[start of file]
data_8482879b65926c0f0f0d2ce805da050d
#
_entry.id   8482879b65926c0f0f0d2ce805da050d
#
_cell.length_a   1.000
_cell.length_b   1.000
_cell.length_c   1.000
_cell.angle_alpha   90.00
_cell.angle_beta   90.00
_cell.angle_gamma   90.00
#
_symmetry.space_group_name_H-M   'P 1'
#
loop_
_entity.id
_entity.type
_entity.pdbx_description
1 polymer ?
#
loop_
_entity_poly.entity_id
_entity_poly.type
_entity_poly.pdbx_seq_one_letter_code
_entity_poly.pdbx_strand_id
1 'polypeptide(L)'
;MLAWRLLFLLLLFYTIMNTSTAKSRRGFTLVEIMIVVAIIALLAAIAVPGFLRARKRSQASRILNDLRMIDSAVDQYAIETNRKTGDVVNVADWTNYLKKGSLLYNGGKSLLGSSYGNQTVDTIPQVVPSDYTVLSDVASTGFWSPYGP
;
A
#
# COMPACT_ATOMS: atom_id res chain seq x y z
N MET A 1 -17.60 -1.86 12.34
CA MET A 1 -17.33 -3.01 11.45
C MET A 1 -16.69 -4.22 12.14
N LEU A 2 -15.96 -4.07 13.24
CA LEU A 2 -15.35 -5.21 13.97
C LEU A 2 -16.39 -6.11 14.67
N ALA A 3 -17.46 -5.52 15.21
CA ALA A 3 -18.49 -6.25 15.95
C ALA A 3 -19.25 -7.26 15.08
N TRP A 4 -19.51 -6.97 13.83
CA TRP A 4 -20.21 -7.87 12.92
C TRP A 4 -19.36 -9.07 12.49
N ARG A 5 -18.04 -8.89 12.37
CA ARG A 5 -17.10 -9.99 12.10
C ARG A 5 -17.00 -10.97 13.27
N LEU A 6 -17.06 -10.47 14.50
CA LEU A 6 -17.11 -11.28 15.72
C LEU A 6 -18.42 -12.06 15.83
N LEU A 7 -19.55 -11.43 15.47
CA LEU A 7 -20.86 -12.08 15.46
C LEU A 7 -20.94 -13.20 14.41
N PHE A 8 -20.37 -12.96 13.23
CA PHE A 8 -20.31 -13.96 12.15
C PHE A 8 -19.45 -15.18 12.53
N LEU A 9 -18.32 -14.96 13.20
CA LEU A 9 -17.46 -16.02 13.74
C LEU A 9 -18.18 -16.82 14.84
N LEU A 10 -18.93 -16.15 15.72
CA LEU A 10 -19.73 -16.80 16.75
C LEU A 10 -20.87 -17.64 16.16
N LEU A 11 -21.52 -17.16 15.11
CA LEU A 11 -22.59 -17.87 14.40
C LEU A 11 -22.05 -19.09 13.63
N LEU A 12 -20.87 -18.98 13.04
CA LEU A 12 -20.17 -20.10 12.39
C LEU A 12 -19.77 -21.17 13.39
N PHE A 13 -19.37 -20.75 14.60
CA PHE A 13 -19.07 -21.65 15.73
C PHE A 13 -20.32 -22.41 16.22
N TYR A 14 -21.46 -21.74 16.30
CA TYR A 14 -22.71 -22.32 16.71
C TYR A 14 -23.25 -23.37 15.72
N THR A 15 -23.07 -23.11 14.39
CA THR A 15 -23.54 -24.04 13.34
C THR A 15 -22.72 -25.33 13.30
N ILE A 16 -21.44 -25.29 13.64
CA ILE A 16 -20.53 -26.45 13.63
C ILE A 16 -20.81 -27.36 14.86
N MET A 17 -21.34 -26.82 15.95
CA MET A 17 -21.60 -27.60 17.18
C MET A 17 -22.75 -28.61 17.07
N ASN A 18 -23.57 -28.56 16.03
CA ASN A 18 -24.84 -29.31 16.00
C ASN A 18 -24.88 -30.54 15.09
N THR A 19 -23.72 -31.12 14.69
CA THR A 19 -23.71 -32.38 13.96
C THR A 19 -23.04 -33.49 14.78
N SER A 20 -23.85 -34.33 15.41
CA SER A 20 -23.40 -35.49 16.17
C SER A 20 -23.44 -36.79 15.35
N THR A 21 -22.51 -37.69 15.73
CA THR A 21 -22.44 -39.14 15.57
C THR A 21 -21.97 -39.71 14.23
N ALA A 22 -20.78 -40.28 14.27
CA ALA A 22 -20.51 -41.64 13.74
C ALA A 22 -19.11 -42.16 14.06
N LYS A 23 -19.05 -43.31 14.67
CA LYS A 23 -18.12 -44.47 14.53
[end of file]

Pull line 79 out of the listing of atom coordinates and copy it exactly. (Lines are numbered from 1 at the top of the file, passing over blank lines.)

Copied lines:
N MET A 17 -21.34 -26.82 15.95